Unlike the New York Times, which only prints letters related directly to one of its stories (so if they aren't covering the issue, a letter about that fact will at best appear in the ombudsman column, not the letters column), many hometown papers print letters from their readers that directly contain their views, independent of the paper's articles. In paper after paper, letter writers wrote in to complain about lack of DSM coverage, to demand more coverage or to thank their paper for its coverage. In the week following the Conyers hearing there were letters about the DSM in at least 22 of the country's second-tier papers from the Hartford Courant to the San Antonio Express News, the Akron Beacon Journal to the Rocky Mountain News.
Wire services and citizens' demands helped to drive DSM on to the pages of hometown papers. But their editors also oftentimes took the initiative. Not many papers assigned a reporter to the story like the Star Tribune in Minneapolis did. But in small papers as diverse as The Billings Outpost (Montana), the Bangor Daily News (Maine), and The Free Lance Star (Fredricksburg, Virginia), editors have begun to weigh in on the DSM in corporate and signed editorials. Cathy Siegner of the Billings Outpost for example notes, "Deliberately misleading Congress is an impeachable offense. Two recent presidents were impeached for far less." The Bangor Daily News calls for a nonpartisan 9/11-like commission to investigate the memos. And Rick Mercier, writing for the Free Lance Star, sarcastically notes that "those waving the memos around and yelling for impeachment proceedings to begin say it is, too, news that the United States' closest ally thought the case for war was 'thin'."
The Minneapolis Star Tribune flatly states that "both British and American citizens were duped" into hoping the U.N. process could prevent the war. Writing for the San Francisco Chronicle, Mark Morford calls the lies that led us into this war "staggering, appalling" and concludes, "Of course Bush deserves to be impeached." Even the conservative Tampa Tribune, which, in its editorial doubted the authenticity of the memos and called the DSM "a small piece of inconclusive evidence," did call for Bush to respond and "talk frankly" with his doubters.
Syndicated columnists have also played a strategic and significant role. Though his paper all but refuses to cover the story, the New York Times' Paul Krugman has written editorials on the Downing Street Memo on May 16 and June 24 that were reprinted in many smaller city papers. Molly Ivins' columns likewise appear in small papers as disparate as Boulder, Colorado's Daily Camera and Fort Worth, Texas' Star Telegram. Both these columnists are taking the story seriously and calling for more reporting and a public airing of what happened. Though LA Times editor Michael Kinsley and Washington Post columnist Dana Milbank have written dismissively and mockingly of the story, their widely reprinted columns also have created a momentum of reader reaction.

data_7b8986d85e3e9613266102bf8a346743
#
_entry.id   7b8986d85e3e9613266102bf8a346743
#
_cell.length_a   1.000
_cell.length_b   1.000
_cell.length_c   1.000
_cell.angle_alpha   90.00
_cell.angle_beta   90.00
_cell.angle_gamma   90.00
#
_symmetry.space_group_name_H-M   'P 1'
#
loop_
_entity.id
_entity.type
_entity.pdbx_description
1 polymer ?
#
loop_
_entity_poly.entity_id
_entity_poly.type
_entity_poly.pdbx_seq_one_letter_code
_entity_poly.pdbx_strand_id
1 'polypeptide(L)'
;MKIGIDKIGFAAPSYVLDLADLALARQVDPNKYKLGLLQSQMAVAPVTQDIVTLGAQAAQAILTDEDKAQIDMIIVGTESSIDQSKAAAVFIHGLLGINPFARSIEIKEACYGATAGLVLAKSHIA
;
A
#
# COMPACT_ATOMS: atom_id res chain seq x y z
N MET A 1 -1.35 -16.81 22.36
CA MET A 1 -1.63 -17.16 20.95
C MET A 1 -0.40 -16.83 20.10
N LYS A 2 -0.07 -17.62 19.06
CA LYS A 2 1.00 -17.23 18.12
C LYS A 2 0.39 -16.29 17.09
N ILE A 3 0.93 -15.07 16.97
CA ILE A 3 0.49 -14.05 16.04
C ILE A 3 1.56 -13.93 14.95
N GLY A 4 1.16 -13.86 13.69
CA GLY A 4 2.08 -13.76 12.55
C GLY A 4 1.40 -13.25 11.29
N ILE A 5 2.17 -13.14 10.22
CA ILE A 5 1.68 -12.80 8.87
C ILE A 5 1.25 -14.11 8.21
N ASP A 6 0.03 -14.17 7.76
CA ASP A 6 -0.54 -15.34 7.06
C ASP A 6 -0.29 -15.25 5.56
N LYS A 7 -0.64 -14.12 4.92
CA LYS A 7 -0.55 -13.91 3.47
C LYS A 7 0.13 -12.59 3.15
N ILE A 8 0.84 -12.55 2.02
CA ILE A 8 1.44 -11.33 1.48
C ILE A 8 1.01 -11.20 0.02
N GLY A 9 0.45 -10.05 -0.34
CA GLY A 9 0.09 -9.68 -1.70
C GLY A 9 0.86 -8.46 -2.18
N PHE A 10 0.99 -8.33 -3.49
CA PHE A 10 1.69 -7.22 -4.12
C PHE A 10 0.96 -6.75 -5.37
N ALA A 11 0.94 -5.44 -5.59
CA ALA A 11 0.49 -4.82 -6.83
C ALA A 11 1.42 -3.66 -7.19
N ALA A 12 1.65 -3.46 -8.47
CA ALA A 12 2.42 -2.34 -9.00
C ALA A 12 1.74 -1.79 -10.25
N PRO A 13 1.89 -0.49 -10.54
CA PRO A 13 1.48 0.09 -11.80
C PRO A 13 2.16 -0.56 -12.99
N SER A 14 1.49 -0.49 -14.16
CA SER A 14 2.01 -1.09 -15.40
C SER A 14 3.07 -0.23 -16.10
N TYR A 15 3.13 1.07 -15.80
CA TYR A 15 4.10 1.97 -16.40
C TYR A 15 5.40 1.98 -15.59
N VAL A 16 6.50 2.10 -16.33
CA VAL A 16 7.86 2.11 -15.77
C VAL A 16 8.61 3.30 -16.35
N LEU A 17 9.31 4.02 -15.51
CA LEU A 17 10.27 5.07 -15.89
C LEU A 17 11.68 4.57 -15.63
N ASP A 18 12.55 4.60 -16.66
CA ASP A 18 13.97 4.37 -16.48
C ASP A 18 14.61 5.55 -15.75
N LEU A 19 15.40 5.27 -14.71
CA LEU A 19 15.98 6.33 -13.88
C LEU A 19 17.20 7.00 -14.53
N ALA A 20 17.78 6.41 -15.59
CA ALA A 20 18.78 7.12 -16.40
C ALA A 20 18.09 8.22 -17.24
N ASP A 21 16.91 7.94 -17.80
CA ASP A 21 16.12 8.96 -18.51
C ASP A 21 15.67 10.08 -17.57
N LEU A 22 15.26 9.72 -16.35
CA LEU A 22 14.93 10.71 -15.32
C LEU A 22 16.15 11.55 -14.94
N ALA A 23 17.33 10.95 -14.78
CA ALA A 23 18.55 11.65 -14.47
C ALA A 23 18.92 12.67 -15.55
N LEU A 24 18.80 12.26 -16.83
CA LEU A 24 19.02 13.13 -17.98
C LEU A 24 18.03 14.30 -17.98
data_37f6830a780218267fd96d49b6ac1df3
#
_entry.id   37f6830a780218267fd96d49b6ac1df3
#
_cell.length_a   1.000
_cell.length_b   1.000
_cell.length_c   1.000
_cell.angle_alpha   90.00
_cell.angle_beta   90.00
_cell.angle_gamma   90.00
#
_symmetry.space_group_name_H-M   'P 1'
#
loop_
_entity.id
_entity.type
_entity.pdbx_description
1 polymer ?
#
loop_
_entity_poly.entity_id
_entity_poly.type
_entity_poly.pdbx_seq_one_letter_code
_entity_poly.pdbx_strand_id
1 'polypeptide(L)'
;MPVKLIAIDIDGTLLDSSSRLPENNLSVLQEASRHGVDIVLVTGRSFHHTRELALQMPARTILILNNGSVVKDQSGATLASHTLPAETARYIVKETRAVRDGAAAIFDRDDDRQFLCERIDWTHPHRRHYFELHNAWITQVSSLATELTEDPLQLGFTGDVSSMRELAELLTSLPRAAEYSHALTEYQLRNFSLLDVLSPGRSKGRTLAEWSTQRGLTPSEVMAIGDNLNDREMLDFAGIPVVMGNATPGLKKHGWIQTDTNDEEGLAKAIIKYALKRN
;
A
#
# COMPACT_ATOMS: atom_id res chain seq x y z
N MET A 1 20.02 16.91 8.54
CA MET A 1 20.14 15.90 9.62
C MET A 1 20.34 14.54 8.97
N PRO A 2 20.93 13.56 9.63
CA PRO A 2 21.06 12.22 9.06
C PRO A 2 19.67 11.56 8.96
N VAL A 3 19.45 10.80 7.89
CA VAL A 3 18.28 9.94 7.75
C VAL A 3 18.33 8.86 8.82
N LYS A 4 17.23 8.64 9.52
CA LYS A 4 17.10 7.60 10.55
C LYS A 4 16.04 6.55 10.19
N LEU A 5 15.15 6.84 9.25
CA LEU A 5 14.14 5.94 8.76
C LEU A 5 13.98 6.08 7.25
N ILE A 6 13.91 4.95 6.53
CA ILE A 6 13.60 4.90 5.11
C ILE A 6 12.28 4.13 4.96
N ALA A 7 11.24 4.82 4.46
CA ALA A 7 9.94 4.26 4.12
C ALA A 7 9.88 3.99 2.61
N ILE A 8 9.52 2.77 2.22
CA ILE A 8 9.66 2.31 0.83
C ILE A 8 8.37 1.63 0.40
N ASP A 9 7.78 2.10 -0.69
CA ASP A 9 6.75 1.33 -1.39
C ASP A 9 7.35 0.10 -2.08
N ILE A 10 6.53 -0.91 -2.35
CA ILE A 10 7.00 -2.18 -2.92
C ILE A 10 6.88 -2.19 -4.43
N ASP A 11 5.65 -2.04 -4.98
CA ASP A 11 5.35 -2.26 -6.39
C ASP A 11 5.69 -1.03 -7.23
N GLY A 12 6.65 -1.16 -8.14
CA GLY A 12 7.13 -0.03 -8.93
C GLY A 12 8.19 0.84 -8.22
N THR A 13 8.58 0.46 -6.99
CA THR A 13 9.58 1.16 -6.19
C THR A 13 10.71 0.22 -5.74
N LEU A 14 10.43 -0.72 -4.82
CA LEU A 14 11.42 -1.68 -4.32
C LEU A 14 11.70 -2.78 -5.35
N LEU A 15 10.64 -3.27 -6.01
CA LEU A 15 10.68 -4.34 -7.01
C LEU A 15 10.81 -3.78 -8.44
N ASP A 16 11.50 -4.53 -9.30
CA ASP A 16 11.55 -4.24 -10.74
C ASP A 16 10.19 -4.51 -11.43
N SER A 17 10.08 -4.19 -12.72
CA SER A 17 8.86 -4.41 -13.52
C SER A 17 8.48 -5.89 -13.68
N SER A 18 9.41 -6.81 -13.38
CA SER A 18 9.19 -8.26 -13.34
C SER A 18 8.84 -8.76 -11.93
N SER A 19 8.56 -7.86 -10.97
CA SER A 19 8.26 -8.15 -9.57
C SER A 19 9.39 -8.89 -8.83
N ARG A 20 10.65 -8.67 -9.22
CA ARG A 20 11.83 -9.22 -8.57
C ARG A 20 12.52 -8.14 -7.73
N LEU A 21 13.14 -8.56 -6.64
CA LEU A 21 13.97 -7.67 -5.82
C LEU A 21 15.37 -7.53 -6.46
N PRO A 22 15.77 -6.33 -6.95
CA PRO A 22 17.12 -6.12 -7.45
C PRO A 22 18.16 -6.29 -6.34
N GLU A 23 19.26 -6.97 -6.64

So how is the story cutting? Unsurprisingly, papers in towns with large middle class Black populations and papers hailing from well-known liberal bastions are leading the way in coverage of the issue and in calls for further investigation. The Pittsburgh Post-Gazette, the Atlanta Journal Constitution, the Detroit Free Press, the Minneapolis Star Tribune, the Seattle Times and Madison, Wisconsin's Capital Times have all given substantial coverage and editorial space to the DSM story.
There is a definite Red State/Blue State difference in coverage, with some dailies in Red States either all but ignoring the story, covering it dismissively or echoing the Bush Administration take on it. The Dallas Morning News unsurprisingly quoted White House Press Secretary Scott McClellan's view that "this is simply rehashing old debates that have already been discussed" and ended with Bush's assertion that the world is better off without Saddam Hussein but did include information from the memo itself. A letter writer to Ohio's Akron Beacon Journal was scolded for complaining about the lack of DSM coverage in the paper because, as public editor Mike Needs said, "On May 6 this newspaper carried a prominent front-page article about the DSM."
But the story is being covered in unexpected ways in unexpected places too such as in the hometown paper of the U.S. military, Stars and Stripes, which quoted Celeste Zappala, a gold star mother from the anti-Iraq war group Military Families Speak Out. Likewise, the Lexington Kentucky Herald carried a story about Cindy Sheehan, also a gold star mother and one of the citizens who testified at the Conyers hearing. The Houston Chronicle, like Peoria's paper, printed the entire June 20 AP story.
The Downing Street memo story definitely has legs. It has survived the "court of appeals" as Jay Rosen has termed the process by which a story ignored by the mainstream media can be given new life via the Internet and rebound from the blogosphere back on to the radar of the mainstream media. When it comes time to look back on what might prove to be a critical incident in American history, we'll be lauding the independence of America's hometown dailies for helping to raise the consciousness of the nation. You betcha we will.
Cynthia Bogard (Cynthia.J.Bogard@hofstra.edu) is a sociology professor at Hofstra University in New York. She was born and raised in small-town Wisconsin.